This week, the late Whitney Houston becomes the first woman to place three albums in the top 10 of the Billboard 200 chart at the same time.
“Whitney: the Greatest Hits” holds at No. 2 with 174,000 (down less than 1% according to Nielsen SoundScan), “The Bodyguard” soundtrack jumps 38-6 (47,000; up 176%) and “Whitney Houston” motors 37-9 (30,000; up 72%).
She’s also found at No. 16 (“I Look to You,” 19,000; up 109%), No. 30 (“My Love Is Your Love,” 15,000; up 312%), No. 39 (“I’m Your Baby Tonight,” 13,000; up 262%), No. 105 (“The Preacher’s Wife,” 5,000; down 30%), No. 126 (“Just Whitney,” 4,000; up 57%), No. 133 (“Whitney,” 4,000; down 43%). One more title is at No. 73. It’s a three-CD bundle of “Baby,” “My Love” and “Just Whitney.” It sold 7,000 (up 423%).
HOUSTON’S ALBUM SALES CLIMB
In total, for the week ending Feb. 26, Houston’s albums sold 320,000 (up up 29% compared to the previous week’s haul of 247,000). She also sold 373,000 tracks this week — down 75% compared to the week previous (1.5 million). Since her death, she has sold 668,000 albums and 2.76 million tracks.
As physical stock of Houston’s albums are finally reaching retail outlets, we see some of those older catalog sets make moves up the list. Since her death on Feb. 11, the bulk of her album sales have come from digital downloads, as most retailers didn’t have physical copies of her albums on-hand.
This past week, downloads made up 8.4% of her total album sales. That’s a steep drop from her digital share the week previous, when downloads were 54% of her overall album sum.
A HISTORIC TOP 10
Houston’s placement of three titles in the Billboard 200’s top 10 amazingly marks the first time in almost 44 years that an act has accomplished the feat.
The last time an act scored three simultaneous top 10 sets was on July 6, 1968, when Simon & Garfunkel were at Nos. 1, 2 and 10. That week, “Bookends” was tops, followed by “The Graduate” soundtrack in the runner-up slot and “Parsley, Sage, Rosemary and Thyme” at No. 10.
Billboard launched its first all-encompassing pop albums chart on Aug. 17, 1963 — which combined both mono and stereo albums. Previously, we had separate tallies for mono and stereo recordings.
Since then, aside from Houston and Simon & Garfunkel, the only other acts to net three albums in the top 10 at the same time were the Beatles; Peter, Paul & Mary and Herb Albert & the Tijuana Brass. (All did it on various weeks between 1964 and 1966).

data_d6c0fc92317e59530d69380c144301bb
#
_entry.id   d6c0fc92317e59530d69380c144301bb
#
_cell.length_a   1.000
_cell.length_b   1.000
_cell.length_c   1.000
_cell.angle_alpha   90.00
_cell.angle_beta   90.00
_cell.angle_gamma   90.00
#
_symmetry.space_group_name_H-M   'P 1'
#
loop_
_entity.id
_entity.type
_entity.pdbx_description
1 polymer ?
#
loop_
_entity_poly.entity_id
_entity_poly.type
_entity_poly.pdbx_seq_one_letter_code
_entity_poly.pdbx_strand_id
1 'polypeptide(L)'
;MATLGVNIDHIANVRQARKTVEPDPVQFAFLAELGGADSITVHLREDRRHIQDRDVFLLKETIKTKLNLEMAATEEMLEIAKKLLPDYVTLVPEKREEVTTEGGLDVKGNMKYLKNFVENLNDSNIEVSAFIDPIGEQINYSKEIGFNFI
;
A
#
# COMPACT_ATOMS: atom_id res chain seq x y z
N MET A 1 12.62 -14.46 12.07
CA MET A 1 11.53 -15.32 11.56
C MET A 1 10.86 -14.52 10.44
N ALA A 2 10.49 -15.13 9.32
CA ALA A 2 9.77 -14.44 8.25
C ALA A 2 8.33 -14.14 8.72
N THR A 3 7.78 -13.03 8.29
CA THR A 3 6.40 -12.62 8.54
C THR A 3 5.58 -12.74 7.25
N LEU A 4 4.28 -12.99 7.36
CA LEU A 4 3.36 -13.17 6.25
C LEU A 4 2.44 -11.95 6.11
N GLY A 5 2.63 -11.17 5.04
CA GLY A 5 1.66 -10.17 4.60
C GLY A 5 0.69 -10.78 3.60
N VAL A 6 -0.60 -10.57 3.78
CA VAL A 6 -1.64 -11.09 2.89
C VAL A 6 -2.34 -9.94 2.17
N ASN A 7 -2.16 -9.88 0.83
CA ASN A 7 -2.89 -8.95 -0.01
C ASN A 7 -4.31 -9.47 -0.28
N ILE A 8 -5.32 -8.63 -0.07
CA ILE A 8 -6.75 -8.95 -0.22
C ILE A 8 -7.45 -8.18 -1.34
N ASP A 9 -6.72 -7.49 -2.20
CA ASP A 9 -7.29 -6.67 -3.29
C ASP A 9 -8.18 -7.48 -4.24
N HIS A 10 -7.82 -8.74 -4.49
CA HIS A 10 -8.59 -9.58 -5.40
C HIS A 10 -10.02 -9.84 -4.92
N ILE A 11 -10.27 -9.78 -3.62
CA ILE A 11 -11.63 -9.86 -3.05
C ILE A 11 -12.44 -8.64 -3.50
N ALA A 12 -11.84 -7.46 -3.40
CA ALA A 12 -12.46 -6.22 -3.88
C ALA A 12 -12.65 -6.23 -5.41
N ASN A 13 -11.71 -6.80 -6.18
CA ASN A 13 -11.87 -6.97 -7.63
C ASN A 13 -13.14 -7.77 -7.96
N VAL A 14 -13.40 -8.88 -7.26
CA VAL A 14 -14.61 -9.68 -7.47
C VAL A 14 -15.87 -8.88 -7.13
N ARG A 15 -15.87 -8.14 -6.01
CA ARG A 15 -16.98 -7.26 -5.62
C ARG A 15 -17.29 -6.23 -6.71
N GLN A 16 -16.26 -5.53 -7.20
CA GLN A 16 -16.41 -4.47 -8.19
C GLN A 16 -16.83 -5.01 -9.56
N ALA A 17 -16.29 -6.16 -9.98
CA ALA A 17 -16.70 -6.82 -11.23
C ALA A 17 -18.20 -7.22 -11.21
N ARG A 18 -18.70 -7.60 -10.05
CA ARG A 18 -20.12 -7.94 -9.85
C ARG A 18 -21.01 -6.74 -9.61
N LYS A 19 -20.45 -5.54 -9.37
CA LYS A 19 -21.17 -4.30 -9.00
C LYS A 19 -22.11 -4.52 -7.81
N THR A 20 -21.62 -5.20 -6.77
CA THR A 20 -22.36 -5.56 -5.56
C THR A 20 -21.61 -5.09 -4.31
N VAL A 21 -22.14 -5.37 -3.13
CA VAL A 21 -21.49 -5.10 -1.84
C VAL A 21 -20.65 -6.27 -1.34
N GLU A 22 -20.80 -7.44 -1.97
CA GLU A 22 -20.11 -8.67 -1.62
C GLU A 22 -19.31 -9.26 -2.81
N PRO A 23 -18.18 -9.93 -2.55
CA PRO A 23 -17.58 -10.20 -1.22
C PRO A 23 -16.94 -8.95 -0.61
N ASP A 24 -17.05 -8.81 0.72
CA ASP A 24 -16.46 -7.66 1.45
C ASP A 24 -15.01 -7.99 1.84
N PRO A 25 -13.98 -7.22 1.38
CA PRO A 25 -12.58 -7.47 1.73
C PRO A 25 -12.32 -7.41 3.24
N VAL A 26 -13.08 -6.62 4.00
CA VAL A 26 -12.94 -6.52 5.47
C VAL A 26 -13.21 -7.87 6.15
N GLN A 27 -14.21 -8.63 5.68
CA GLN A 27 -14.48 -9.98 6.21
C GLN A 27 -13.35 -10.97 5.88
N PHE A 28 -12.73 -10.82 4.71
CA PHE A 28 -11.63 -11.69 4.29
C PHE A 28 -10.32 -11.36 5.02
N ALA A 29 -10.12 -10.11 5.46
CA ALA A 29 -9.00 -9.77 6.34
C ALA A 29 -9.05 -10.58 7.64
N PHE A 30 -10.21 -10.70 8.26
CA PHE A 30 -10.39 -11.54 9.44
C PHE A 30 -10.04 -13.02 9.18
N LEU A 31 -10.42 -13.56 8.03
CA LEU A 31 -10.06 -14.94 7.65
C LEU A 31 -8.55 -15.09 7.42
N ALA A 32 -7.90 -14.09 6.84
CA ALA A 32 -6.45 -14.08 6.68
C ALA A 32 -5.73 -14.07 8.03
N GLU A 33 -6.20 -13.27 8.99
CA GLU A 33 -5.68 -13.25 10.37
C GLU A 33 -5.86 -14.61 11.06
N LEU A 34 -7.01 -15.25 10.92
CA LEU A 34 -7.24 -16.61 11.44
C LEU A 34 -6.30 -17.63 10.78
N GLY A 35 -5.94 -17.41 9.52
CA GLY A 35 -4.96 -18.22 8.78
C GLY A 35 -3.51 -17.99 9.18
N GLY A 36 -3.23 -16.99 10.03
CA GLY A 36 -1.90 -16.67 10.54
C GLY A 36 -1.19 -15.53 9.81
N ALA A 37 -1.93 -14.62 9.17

Herb Albert & the Tijuana Brass holds the record for the most concurrent top 10 albums on the Billboard 200, with four (April 4, 1966).
DON’T FORGET THE KING OF POP & THE FAB FOUR
Presently, the Billboard 200 ranks the week’s biggest-selling albums in the U.S. — regardless of their age. Thus, this is why Houston’s self-titled 1985 debut is among more recently-released in the top 10 this week.
However, as of the chart dated Dec. 5, 2009, the Billboard 200 altered its rules to let older albums — also known as “catalog” titles — to chart alongside newer releases.
Thus, it must be noted that had the Billboard 200 allowed catalog albums to chart previous to then, both Michael Jackson and the Beatles would have claimed three simultaneous top 10 titles that year.
On the now-defunct Top Comprehensive Albums chart (which ranked both new and old albums), Michael Jackson posthumously notched three or more of the top 10 for seven different weeks after his death on June 25. For two of those frames (July 25 and Aug. 1) he owned an incredible six of the top 10 best-selling albums of the week.
Later that year, on Sept. 26, 2009, after the Beatles’ reissued and remastered its studio albums on CD, the fab four earned five of the top 10.